As Kara Tippetts says, “When we trust Jesus to be the carrier, protecter, redeemer of our hearts, death is no longer dying.”

In Kara’s dying, she is showing us how to live.

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Thank you, dearest Kara. You and your family are in our most heartfelt prayers.

We have a Good Shepherd, we will not travel this road alone.”

  • Psalm 139:16 ~ All the days ordained for me were written in your book before one of them came to be.

And please watch this:

PS – I should mention that Daddy’s oncologist gave him the options of a last-resort treatment or hospice care, and Daddy chose the treatment. He wanted to live. While we were just beginning to have these exceedingly difficult conversations, God decided to call him home. I imagine that hospice could have alleviated Daddy’s suffering in the final hours, but now we can only place his last days in the God’s hands, trusting in God’s sovereignty and thanking Him for the mercy to take Daddy quickly.

 

 

 

 

 

 

 

Yours Are the Hands and Feet

As I write about speaking life, I’ve learned many things, especially that it is not a solo effort. Rather it is a symphony of voices, each uniquely gifted, rising in reverence for Imago Dei in every person.

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You are the image-bearers, the speakers of life. God created you with something to offer, and you – with your encouraging word, smile, prayer, open door, or gesture of forgiveness – add to a chorus that can change a world one life at a time.

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May the following words encourage you – infuse courage into you – to present your offering, embrace the ordained ordinary, see your weaknesses not as obstacles but as opportunities, and surrender the outcome as your opened bag of loaves and fishes.

Use what talents you possess: the woods would be very silent if no birds sang there except those who sang best. Henry Van Dyke

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Christ has no body on earth but yours,
no hands but yours,
no feet but yours.
Yours are the eyes through which
Christ’s compassion for the world is to look out;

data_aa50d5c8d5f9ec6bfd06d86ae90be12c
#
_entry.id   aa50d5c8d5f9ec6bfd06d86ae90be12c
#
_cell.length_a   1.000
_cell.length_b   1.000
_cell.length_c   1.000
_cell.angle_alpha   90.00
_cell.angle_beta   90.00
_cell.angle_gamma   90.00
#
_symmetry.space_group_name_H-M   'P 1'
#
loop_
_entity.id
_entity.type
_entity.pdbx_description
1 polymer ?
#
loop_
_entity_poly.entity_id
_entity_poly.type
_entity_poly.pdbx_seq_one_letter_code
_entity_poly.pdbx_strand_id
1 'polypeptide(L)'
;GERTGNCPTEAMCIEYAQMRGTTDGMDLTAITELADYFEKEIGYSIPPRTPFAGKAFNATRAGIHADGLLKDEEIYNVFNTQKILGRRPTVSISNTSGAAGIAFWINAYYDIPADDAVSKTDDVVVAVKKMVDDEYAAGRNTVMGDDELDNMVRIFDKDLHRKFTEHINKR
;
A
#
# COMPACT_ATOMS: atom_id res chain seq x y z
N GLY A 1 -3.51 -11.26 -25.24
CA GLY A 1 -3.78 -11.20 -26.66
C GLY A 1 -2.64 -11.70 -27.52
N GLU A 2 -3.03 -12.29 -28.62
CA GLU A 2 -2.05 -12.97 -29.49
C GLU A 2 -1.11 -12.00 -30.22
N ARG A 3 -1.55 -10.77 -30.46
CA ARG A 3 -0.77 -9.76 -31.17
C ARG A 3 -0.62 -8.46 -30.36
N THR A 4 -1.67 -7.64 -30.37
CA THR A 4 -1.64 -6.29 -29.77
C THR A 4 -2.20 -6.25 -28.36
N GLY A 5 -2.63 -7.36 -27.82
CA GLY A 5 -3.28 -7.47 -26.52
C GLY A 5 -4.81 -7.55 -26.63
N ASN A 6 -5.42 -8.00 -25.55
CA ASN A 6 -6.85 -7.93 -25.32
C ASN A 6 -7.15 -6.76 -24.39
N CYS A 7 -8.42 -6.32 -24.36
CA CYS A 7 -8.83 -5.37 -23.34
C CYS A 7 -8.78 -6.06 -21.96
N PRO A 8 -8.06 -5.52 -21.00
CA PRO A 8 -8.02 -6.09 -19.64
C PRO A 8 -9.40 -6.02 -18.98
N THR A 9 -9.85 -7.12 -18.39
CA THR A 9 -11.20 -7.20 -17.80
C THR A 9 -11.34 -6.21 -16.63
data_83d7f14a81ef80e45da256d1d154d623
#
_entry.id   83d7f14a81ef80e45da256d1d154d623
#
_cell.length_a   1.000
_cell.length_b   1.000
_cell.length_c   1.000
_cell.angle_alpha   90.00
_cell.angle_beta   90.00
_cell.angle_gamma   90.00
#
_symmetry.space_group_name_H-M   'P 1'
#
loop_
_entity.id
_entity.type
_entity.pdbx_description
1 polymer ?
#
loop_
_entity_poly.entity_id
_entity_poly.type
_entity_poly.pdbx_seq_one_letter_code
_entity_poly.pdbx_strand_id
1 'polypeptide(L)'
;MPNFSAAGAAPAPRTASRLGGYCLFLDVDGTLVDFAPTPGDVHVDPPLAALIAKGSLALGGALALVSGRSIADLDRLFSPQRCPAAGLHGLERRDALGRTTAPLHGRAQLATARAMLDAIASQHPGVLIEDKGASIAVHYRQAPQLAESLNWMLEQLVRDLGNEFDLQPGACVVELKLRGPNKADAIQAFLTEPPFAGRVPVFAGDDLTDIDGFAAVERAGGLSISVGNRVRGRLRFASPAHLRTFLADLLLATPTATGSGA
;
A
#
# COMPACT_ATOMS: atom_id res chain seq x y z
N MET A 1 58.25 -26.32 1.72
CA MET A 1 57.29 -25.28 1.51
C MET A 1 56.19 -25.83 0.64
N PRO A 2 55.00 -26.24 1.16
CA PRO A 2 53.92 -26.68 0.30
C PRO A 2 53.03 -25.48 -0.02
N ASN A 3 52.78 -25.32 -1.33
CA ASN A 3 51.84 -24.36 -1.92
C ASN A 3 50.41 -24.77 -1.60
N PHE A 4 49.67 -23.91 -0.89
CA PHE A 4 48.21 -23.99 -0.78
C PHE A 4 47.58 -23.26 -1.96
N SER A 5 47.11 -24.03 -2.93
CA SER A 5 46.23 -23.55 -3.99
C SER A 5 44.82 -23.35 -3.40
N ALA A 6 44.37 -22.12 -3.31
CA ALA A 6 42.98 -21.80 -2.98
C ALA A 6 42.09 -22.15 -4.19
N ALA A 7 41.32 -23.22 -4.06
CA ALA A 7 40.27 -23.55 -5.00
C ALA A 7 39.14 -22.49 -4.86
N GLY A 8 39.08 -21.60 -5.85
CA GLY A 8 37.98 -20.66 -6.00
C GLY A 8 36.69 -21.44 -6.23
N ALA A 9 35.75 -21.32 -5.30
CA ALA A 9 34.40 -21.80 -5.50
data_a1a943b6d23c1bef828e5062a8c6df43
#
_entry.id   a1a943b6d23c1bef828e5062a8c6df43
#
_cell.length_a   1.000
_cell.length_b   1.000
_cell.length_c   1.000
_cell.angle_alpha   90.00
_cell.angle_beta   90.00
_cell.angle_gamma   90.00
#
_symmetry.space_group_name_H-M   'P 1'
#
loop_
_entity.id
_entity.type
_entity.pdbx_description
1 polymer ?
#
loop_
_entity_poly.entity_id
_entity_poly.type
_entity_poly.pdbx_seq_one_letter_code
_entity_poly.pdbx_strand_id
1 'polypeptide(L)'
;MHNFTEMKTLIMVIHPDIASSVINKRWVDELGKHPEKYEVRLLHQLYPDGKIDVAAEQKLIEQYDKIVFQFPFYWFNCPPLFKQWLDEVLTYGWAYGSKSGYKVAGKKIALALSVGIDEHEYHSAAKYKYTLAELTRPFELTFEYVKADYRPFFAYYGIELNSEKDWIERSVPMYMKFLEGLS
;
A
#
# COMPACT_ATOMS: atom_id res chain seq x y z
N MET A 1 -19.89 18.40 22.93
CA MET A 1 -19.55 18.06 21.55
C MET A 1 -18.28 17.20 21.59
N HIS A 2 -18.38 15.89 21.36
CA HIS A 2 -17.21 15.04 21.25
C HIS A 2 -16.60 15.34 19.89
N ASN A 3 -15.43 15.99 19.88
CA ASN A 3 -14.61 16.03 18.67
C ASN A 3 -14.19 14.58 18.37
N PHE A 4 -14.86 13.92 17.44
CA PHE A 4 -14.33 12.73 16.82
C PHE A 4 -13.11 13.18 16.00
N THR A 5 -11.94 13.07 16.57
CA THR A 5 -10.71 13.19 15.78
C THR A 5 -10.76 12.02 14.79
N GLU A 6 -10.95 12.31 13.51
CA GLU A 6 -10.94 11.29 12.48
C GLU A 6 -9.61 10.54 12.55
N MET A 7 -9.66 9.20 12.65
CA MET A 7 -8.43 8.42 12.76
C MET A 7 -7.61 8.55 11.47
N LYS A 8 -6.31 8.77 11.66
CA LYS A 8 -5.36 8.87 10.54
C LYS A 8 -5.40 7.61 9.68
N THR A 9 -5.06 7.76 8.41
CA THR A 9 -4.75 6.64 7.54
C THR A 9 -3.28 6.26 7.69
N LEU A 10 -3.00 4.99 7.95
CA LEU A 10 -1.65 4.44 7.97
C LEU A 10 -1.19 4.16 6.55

yours are the feet with which He is to go about doing good;
and yours are the hands with which He is to bless us now.
~ Saint Teresa of Avila

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The place God calls you to is the place where your deep gladness and the world’s deep hunger meet. ~ Fredrick Buechner

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I used to pray that God would feed the hungry, or do this or that, but now I pray that he will guide me to do whatever I’m supposed to do, what I can do. I used to pray for answers, but now I’m praying for strength. I used to believe that prayer changes things, but now I know that prayer changes us and we change things.” ~ Mother Teresa

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“We are all in full-time Christian service. It’s just that some of us serve the Lord in secular jobs and others in ministry jobs. But either way, we should be using our gifts to represent Christ in the best possible way …. What has God given  you? Moses had a stick (remember chapter 7?). David had a slingshot, and Paul had a pen. Mother Teresa possessed a love for the poor; Billy Graham, a gift for preaching; and Joni Eareckson Tada, a disability. What did they have in common? A willingness to let God use whatever they had, even if it didn’t seem very useful … We may not be clear on just how God wants to use us. But that’s no excuse for doing nothing. Just jump in, and start doing.”  Richard Stearns, The Hole in our Gospel

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“… turn down the volume on your inner critic and move courageously into whatever makes you experience God’s smile. That’s the person you most deeply are, and Sunday isn’t the only day to present your offering.” (To Those Who Doubt They Have Anything to Offer)

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“Sometimes when we look out, the world seems so dark. War, violence, hunger, and misery seem to abound. This makes us anxious and helpless. What can I do in my private little corner of life that could have any effect on the march of world events? The usual answer is: nothing.

“We then decide to do what we can for our own, and leave the great events to their domain. Thus, we opt out, and join the largest majority in the world: those who acquiesce … When we yield to helplessness, we strengthen the hand of those who would destroy. When we choose indifference, we betray our world. Yet the world is not decided by action alone. It is decided more by consciousness and spirit.

“Therefore, the way you look at things is not simply a private matter … We have no idea the effect we actually have on one another. This is where blessing can achieve so much. Blessing has pure agency because it animates on the deepest threshold between being and becoming.” John O’Donohue, To Bless the Space Between Us, page 217.

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May the God of hope fill you with all joy and peace in believing so that you may overflow with hope by the power of the Holy Spirit. ~ Romans 15:13

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Who is My Neighbor? {Teaching Gratitude and Generosity}

“I’m a firm believer that an entitlement attitude is in direct correlation to perspective. When you’re only looking and thinking about yourself, you can only see what you want. But when you remove the blinders and see needs around you and in the world, it alters your perspective. Exposing our kids to other cultures and how most of the world really lives, stirs up gratitude like nothing else.” Kristin Welch

Amen, sister!

I sat with a small group of young women recently (they were 20-something; I was the elder in the bunch), and we talked about engaging with the world outside our zip-code. All of them admitted that they had never been exposed to less-affluent cultures or eye-witnessed a scarcity of basic needs in our own city (I assured them that the lack is indeed there).